We’re no longer “wanna-be” expats, in our own minds at least. But we’re not actual expats, either. We still live here in the northeast, not quite ready to leave our old lives behind.
We’ve put our money where our mouths are and have each bought properties. Melissa found a real gem. It’s a little far from our East Santa Ana location, but we can walk there in 10 minutes, I’d guess. She’s near Santiago park, much closer to the Merida English Library and LA 68. As a real estate pro, she was able to communicate with her real estate agent (they aren’t Realtors, technically, down in Mexico) to get what she wanted at a great price. She’s accomplished one thing we haven’t yet. She has been able to actually sleep overnight in her own property, something Paul and I are keen on doing one day. (For now, we’re happy to have tenants in the house.) The last time we were in Mérida, workers hadn’t quite cleared out of Casa Nana, and then we decided to defer at least one trip and apply what we would have spent on some furniture.
In Cold Spring, I decided I’d also take some notes and snap some photos for a travel article I’ll be writing for my local newspaper’s Sunday features section. Melissa showed us an out-of-the-way restaurant that our readers would probably appreciate knowing about. Excellent seafood and direct views of Storm King, the mountain on the other side of the Hudson. We also revisited some shops on the main street that we saw last year.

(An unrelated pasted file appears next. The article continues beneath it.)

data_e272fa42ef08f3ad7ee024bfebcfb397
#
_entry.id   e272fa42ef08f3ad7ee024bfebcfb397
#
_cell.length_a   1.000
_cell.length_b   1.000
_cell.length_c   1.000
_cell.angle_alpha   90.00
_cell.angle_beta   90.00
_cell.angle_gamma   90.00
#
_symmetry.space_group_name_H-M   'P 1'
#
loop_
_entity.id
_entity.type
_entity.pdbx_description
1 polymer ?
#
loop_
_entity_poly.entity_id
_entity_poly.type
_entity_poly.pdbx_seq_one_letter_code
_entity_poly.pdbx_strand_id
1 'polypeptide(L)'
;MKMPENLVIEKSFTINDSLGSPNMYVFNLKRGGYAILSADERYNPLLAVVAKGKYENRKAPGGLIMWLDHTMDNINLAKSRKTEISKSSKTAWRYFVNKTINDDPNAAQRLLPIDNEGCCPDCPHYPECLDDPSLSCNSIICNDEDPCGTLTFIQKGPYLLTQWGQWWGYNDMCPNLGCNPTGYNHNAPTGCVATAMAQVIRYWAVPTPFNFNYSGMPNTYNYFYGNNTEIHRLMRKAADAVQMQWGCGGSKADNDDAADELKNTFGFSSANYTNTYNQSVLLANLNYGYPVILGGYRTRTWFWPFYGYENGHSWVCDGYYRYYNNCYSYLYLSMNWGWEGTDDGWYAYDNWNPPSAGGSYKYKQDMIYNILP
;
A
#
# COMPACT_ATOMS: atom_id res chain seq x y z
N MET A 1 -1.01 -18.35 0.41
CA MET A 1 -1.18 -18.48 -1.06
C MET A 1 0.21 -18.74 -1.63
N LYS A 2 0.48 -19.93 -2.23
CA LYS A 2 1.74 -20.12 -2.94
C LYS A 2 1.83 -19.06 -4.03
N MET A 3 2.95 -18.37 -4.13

But our minds were very much in Mérida. Everything brought us back to Topic A. Look at those mountains! We won’t see that in Mérida. Isn’t the woman who runs that gallery from this area? Yes, I think she is. Stuff like that. Melissa even instructed the bartender how to make us a tequila-grapefruit cocktail you’d normally associate with Mexico: A Paloma before noon? Sure, why not? TICS! (This Is Cold Spring.) I spied snapper ceviche tacos on the menu and ordered them. So what if the tortilla tasted more like a savory cannoli shell? It was delicious and was appropriate to our theme-of-the-day.
Over coffee later on, Melissa pulls out fabric samples from her bag. Well, not so much fabric samples, but mockups of cushions she’ll have made for her living room almost two thousand miles away. Then she pulls out a piece of cardboard with something strikingly familiar on it. It looks like a painting of our house!
Being modest, Melissa plays down the effort: “Aw shucks, I just grabbed it off Google Street View and painted over it.” Yes, I’m pretty sure she said “aw shucks.” That’s how I remember it, anyway. We were amazed and delighted. Not only was this a very effective piece of art, and a dear gesture, but we’d always wanted to do a house portrait of our own home in Connecticut, but never got around to it. Now, it would be too painful to commission such a thing. But a portrait that looks ahead to our future home? Wow.
Now it’s July, which makes the end of August seem a little closer. That’s when the three of us will be back in Mérida. And when we’re all living down there full time, Melissa’s particular New Yawk accent and her straight-foward approach to life (New Yawkers tell you like it is!) will keep me from getting too homesick. It took me about two seconds to fall under her spell and everyone else in Yucatán is going to be charmed by her as well. I keep telling her she should sell real estate, but whatever she does down there, she’s going to take Mérida by storm, just you wait and see. We’ll call her Storm Queen.